Despite the booming $45.4 billion coffee shop industry in the U.S., Americans are still getting their caffeine fix at home.
Almost 90% of Americans get their coffee from home in an average week, citing convenience, cost and customizability as primary decision-making factors, according to a poll from Reddi-wip. When it comes to how Americans take their coffee, 79% drink it with add-ins, such as coffee creamer, sugar, etc. over drinking it black, and 68% wish they could create their favorite coffee-shop drinks at home.
Eighty-seven percent of those surveyed look forward to making coffee in the morning and 73% of respondents even find making coffee therapeutic.
However, when thinking about the coffee they make at home, 48% of consumers would rate themselves an "F" (five or below out of 10) on how experimental they are in the kitchen and only 28% would rate themselves as an "A" (9-10) or "B" (8).
Although it can be hard to replicate the coffee-shop experience exactly, coffee establishments are making it easier by releasing branded items such as creamers, K-cups and coffee beans, which consumers can use to make their coffee at home. For example, Starbucks launched a line of coffee creamers in July, reported USA Today (July 22). Flavors included store favorites such as cinnamon dolve latte, white chocolate mocha and caramel macchiato.
This was the first time Starbucks entered into the refrigerated creamer category, an industry that's projected to top $7.8 billion by 2023 in the U.S., according to 2018 Mintel data. The creamers were the fourth product Starbucks launched since partnering with Nestle in August 2018, following new lines of coffee beans, Nespresso pods and Nescafe Dolce Gusto capsules designed to appeal to consumers with specialty coffee tastes.
When surveyed about beans, coffee lovers prized freshness first (52%), followed by caffeine (41%) and taste profile (40%), according to a survey by Peet's Coffee and OnePoll. The Peet's survey found that 83% of respondents self-identifying as coffee connoisseurs—comprised mainly of Gen Z, Millennials and Gen X—spend time researching if the beans they purchase are grown and sourced ethically.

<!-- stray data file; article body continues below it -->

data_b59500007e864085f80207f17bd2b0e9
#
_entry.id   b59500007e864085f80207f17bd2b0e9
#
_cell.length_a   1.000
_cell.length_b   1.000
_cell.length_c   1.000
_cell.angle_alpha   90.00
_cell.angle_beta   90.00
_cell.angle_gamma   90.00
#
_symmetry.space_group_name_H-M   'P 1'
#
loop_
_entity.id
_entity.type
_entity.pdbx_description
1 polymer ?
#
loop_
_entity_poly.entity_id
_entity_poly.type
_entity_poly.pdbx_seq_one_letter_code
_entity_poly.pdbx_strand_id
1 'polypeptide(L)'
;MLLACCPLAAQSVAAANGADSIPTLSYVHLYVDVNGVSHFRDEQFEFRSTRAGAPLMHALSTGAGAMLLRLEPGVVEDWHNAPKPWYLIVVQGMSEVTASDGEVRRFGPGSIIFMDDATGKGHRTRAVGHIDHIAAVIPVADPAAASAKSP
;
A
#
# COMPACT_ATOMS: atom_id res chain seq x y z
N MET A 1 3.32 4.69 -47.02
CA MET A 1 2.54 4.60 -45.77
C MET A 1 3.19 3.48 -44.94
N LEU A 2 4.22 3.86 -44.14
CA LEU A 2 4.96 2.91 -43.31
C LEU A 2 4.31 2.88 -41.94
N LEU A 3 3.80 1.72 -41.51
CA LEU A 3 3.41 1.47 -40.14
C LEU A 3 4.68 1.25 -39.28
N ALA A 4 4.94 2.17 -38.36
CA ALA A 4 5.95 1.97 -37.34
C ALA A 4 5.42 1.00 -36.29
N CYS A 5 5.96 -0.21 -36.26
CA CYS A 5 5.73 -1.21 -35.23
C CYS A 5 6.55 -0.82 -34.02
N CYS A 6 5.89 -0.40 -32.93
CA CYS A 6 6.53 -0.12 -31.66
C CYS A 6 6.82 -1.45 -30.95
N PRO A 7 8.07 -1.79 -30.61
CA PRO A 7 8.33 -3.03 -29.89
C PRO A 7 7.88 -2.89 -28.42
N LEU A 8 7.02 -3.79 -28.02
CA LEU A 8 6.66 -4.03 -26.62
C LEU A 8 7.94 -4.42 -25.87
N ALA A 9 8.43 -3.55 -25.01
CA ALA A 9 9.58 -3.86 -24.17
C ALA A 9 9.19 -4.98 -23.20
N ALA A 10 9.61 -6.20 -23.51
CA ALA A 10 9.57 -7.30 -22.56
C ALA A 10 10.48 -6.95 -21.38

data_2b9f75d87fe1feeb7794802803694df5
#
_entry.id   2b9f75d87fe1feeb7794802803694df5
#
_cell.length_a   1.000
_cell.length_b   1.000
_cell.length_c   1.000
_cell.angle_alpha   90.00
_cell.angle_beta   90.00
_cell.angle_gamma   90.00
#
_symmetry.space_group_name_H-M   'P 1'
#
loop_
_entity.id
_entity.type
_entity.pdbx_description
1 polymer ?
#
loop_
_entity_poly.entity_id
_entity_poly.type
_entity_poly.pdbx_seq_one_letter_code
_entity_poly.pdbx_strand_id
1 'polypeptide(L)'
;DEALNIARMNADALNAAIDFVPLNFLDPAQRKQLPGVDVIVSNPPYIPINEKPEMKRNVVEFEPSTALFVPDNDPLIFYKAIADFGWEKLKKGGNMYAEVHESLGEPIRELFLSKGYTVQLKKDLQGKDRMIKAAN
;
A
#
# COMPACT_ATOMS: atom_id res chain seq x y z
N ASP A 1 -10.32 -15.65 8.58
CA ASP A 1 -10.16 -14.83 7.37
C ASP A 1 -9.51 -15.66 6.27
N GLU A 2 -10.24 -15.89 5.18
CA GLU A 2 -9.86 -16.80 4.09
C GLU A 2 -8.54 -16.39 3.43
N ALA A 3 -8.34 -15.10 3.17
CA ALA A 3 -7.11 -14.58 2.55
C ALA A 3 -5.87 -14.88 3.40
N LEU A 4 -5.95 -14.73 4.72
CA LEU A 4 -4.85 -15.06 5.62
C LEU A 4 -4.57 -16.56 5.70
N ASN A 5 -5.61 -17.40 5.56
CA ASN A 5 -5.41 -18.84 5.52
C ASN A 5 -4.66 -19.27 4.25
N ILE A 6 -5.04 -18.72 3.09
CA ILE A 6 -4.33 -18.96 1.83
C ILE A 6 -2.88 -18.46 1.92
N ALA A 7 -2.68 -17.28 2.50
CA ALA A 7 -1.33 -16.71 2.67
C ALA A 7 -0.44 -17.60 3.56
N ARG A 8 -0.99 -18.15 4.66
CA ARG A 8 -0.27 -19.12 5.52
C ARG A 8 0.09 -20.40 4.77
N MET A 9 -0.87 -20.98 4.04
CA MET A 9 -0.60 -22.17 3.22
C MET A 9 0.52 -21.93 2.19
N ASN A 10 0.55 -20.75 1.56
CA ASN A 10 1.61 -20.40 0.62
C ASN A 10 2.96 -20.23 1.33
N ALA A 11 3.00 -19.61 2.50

Additionally, 86% of self-identified coffee connoisseurs are likely to research if beans meet environmental and sustainability standards. Millennial coffee connoisseurs are also willing to travel an average of three miles for a good cup of coffee.
Coffee growing regions that top Americans' list of beans include Colombia (36%), Brazil (32%), Costa Rica (23%), Ethiopia (17%), Guatemala (12%) and Hawaii (11%).
Victoria writes for the biweekly Food Institute Report, the daily Today in Food updates, and the Foodie Insider daily newsletter for consumers. She graduated from Montclair State University with a B.A. in Journalism and has a background in Nutrition and Food Science. Victoria can be reached through her email at email@example.com.
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